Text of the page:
Fit out and interior hardware are well-conceived. Cabinet doors positively close with pop-out pushbutton latches. Hinges are euro-styled for full adjustment. Overhead lights are flush mounted and wall switched at space entrances. Task lights are found where needed in the galley, heads, and office areas. Flex-arm reading lights are fitted at each berth. 12V and 110V outlets are strategically located through the interior. Toe kicks are found below counters and other furniture. Overhead hatches are fitted with roll out insect screens and blinds. Bunks (except for the top forward bunk) are fitted with spring boards for comfort and mattress ventilation. Insert panels blackout the large fixed hullside ports for privacy. Bilge access panels in the cabin sole lift with suction cups.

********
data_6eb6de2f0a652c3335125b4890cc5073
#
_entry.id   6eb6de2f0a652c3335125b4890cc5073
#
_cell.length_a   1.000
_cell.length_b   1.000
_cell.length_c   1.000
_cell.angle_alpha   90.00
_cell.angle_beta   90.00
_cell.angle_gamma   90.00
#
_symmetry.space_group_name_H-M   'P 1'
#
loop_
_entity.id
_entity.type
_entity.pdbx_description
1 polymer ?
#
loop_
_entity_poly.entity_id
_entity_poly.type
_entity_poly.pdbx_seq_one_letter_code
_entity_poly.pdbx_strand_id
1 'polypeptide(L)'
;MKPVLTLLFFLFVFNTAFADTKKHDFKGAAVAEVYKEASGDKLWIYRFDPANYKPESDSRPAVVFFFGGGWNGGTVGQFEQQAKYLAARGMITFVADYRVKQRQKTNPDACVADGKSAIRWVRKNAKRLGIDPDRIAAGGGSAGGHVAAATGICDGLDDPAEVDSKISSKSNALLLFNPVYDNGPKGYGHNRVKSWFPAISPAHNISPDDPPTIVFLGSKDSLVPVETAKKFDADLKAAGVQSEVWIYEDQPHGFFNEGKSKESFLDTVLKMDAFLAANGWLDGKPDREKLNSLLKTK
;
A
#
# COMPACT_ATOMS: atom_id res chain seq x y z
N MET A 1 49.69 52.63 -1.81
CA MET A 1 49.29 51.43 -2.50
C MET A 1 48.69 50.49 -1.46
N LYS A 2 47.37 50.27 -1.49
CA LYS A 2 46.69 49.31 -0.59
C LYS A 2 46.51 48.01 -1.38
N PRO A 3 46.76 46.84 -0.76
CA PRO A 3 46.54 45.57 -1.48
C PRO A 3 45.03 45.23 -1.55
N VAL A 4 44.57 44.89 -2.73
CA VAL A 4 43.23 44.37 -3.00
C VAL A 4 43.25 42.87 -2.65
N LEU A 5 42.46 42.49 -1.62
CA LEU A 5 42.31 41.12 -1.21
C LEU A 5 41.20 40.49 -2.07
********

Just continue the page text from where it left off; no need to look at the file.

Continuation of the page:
A key design element of all newer Outremer models is a level and large, open entrance from the cockpit to the salon. Two large glass doors slide to each side opening the interior to the cockpit. Due to the cockpit sole’s teak-covered through a threshold is unnecessary. The sliding glass door locks for securing and also locks in an intermediate position. Open one side or both as desired for ventilation and egress. One can cook and clean dishes within easy reach of the sheet winches or helm.